Brave Parenting Guide to Amino

What is the app Amino and should my kids have it?

Here’s the 5 Facts you need to know about Amino:

#1 The Basics

Amino is a social networking app aimed at teens that builds communities around specific interests.
Their website states: Amino has authentic mobile Communities for whatever you’re into. YOUR INTERESTS…TIMES INFINITY

Amino began as a network of separate apps, each with its own area of focus and community. The company has since created one “parent” app for users to access each amino community, but the original separate Amino apps are still available for download. These standalone apps function in the same way as the amino communities and are all governed by the one “parent” app.

The platform is similarly organized as Reddit; fostering online communities around particular topics/interests. However what you can do within each amino community (built on a specific interest) is much greater than on Reddit.

Like other social media platforms, you can customize your profile, follow other users, and grow your own following.

#2 Creating an Amino Account

Amino is free to download. Immediately the app asks for your gender (male/female/nonbinary) and age.

The app then leads you through a selection of your interests and suggestion of people to follow. Once your basic interests are established, you land on the DISCOVER page. Here, you’ll be able to view a selection of content aggregated just “FOR YOU”. Choosing Communities at the bottom allows you browse different groups to join. This is where it will then require you to SIGN UP for an actual account.

 

You can create an Amino account with a Facebook account, email address, or phone number. Upon sign up, the app prompts you to create a profile with a username and avatar.

They’ll ask to share location – always say NO to this.

If you want to join an amino, you tap on the: JOIN AMINO button. It will then thank you and encourage you to read the community’s guidelines.

However, if you don’t find a community for your interest you can create a community yourself.

When notifications are on, you’ll be notified instantly when someone has followed you, messaged you,  etc. in each amino. If you become active in multiple aminos, you’ll end up receiving a lot of notifications. A Brave Parenting practice is to turn off as many notifications as possible to limit daily distractions.

#3 Anonymity

Amino encourages your account to have a ‘screen name’ rather than your authentic name. You can even have multiple different usernames within different communities. Essentially you can change your name, profile picture, and bio to match each specific interest of that community.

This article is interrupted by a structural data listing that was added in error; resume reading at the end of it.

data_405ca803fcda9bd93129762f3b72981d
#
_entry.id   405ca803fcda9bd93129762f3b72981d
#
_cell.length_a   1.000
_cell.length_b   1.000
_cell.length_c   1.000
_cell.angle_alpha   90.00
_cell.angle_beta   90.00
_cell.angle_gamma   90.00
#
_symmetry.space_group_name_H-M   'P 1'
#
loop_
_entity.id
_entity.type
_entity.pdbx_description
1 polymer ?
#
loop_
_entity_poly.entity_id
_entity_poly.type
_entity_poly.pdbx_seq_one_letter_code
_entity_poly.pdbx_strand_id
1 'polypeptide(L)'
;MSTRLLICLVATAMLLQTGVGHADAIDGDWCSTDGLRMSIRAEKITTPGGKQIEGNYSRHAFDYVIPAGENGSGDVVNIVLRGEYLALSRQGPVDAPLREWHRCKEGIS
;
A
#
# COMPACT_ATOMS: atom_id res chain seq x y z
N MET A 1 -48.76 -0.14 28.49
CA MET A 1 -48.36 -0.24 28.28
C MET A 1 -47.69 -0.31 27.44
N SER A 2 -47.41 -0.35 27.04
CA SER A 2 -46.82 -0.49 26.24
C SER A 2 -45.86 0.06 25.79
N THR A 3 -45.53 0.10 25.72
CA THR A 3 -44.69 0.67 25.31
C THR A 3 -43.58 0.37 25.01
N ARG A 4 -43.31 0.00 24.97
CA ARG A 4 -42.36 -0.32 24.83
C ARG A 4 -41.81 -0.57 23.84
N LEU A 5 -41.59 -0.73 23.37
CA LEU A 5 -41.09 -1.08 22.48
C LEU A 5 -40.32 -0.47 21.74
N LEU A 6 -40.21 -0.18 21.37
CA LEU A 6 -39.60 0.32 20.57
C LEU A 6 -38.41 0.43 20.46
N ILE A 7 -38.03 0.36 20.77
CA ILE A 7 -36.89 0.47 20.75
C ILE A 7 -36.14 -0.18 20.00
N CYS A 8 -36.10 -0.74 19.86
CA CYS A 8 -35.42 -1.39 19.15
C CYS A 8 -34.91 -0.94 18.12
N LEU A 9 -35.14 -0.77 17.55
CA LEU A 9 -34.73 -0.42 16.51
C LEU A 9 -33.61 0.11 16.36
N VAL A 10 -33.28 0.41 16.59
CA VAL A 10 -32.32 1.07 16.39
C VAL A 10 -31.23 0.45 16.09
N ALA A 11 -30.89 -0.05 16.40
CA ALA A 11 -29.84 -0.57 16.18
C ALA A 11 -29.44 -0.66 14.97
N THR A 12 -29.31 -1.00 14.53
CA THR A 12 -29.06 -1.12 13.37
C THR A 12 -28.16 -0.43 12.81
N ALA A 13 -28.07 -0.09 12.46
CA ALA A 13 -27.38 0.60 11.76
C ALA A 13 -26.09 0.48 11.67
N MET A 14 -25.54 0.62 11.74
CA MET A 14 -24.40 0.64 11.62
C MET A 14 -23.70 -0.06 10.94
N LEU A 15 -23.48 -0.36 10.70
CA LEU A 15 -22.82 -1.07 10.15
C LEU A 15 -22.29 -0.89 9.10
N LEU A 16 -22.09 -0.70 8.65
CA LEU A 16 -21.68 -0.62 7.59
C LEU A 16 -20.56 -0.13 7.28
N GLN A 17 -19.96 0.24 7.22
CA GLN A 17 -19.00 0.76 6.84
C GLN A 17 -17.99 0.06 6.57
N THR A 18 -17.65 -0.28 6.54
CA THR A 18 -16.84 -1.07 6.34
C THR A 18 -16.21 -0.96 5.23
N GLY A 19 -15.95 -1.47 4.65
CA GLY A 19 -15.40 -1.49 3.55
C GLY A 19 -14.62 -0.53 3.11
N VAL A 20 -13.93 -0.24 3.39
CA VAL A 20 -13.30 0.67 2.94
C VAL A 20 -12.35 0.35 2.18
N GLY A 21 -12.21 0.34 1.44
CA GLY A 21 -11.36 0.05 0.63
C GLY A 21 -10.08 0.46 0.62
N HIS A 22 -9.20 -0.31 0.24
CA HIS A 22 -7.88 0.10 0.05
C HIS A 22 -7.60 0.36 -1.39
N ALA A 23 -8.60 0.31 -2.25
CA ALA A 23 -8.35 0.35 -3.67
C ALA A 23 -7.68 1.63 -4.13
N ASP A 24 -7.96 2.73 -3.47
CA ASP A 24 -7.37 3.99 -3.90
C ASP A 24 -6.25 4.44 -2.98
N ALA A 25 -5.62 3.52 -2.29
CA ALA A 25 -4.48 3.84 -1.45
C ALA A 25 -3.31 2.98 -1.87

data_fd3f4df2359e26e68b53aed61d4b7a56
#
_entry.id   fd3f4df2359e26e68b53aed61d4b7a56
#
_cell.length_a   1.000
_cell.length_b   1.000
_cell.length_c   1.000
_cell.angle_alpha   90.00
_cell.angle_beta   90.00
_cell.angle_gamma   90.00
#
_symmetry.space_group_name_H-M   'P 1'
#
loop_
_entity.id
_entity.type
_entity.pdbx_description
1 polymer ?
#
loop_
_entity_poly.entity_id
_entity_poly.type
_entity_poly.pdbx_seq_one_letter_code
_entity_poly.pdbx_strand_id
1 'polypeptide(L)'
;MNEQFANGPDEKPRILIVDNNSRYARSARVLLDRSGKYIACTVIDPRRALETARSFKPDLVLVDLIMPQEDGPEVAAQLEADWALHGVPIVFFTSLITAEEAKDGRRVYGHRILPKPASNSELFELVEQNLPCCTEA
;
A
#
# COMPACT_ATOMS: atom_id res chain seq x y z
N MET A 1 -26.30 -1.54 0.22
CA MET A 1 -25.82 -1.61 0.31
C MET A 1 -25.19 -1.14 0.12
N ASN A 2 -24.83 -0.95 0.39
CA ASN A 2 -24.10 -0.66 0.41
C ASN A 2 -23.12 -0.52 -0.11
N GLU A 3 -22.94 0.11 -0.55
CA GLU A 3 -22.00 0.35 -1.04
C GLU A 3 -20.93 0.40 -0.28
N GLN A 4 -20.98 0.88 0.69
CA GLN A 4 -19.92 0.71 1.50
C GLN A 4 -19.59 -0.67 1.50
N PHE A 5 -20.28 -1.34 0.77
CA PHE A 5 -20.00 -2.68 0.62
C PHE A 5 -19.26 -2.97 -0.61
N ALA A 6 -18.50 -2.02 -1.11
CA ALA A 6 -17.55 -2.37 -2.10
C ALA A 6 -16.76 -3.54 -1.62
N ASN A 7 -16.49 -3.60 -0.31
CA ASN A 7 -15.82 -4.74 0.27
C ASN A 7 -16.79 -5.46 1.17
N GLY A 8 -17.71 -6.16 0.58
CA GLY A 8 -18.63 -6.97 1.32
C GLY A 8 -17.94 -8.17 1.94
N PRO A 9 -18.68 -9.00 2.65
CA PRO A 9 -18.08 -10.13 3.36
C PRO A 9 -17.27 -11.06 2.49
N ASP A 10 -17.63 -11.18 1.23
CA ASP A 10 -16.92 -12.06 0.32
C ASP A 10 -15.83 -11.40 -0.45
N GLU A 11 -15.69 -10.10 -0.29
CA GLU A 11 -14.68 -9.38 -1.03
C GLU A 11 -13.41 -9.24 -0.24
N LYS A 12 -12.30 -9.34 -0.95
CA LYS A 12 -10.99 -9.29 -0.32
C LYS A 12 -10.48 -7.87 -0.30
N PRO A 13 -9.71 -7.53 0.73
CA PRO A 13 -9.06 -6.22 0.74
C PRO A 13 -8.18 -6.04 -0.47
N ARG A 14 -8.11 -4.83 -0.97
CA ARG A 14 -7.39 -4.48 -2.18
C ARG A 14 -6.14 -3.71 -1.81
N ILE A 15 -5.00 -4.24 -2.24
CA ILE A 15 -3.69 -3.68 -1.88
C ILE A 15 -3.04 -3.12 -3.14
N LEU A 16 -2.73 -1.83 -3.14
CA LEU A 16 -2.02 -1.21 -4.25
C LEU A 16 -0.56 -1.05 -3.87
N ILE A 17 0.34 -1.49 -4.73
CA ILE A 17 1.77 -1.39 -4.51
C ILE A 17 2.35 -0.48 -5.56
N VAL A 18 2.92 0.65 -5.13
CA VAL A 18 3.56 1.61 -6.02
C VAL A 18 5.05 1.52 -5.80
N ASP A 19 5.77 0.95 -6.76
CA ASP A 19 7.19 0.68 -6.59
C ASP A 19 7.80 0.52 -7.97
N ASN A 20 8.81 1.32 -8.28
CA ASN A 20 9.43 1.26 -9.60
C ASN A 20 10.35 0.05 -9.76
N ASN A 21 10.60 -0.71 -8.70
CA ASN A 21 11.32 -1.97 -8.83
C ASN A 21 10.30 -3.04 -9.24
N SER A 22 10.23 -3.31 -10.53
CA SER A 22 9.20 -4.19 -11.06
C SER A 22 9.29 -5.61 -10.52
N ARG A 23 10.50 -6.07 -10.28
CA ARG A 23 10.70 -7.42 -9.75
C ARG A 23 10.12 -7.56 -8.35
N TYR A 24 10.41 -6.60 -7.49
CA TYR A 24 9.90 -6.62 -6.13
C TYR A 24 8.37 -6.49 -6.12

Amino was one of the first social media platforms to bring anonymity to video chat: the app requires you to use avatars so that no one can see what you really look like. The app also prevents users from putting the camera anywhere but on their faces.

Anyone can follow your profile, you don’t accept/decline people and if you comment in a public community then anyone can see it – so basically, the anonymity is the app’s main source of privacy.

As an anonymous app, it’s important to recognize everyone is a stranger and it’s likely that no one is who they say they are.

#4 Amino Communities

Each community is known as an “Amino”.

Each amino has a “Leader”. They establish rules such as how much swearing they allow, what you’re allowed to talk about or not talk about, and how users are supposed to behave. Leaders are not Amino employees, but rather the person who created the community. In online reviews, some amino leaders reportedly act biased or even bullying to community members.

Each Amino may be configured differently but all offer the same qualities/activities. Amino users can:

  • look at news feeds
  • post blogs, links and quizzes
  • participate in public and private chats
  • enter “screening rooms” where they can watch live videos with other users
  • live chat anonymously by means of an avatar.

Not surprisingly, Amino gamifies your participation in each community. If you tap the “Check In” inside the Amino you’ve joined, you earn REP (reputation) points and can “level up”. The more often you check in to each amino, the faster you will increase your REP. You can also earn REP points for time spent in the app, a featured blog post, streaming content in a screening room, and staying engaged.

There is also a Leaderboard which allows users to see which users are the most active in that amino.

#5 Parental Controls & Ratings

The most dangerous aspects of Amino are how easy it is to connect with strangers and to find (or stumble upon) mature content or inappropriate behavior.

Amino doesn’t allow pornography but there are a lot of sexually suggestive content, sexual role-playing, and communities based on sexual identity – and they are all easy to find. Not even to mention all of the dark communities that exist.

Overall, it’s easy to see how teens get sucked into this app. It consistently encourages you to explore and join more aminos and the gamification of your engagement manipulates you to spend more time in the app.

There are also ads and in-app purchases.

App Store: 12+
Google Play: T Teen
Brave Parenting: Not really necessary at all but if mature, 16+

This app falls into the category of: just because you can doesn’t mean it is wise or best.  It is great to connect with others who share our same interests, but to do so in an anonymous fashion on an app known to promote provocative and explicit content isn’t edifying or a productive use of time.

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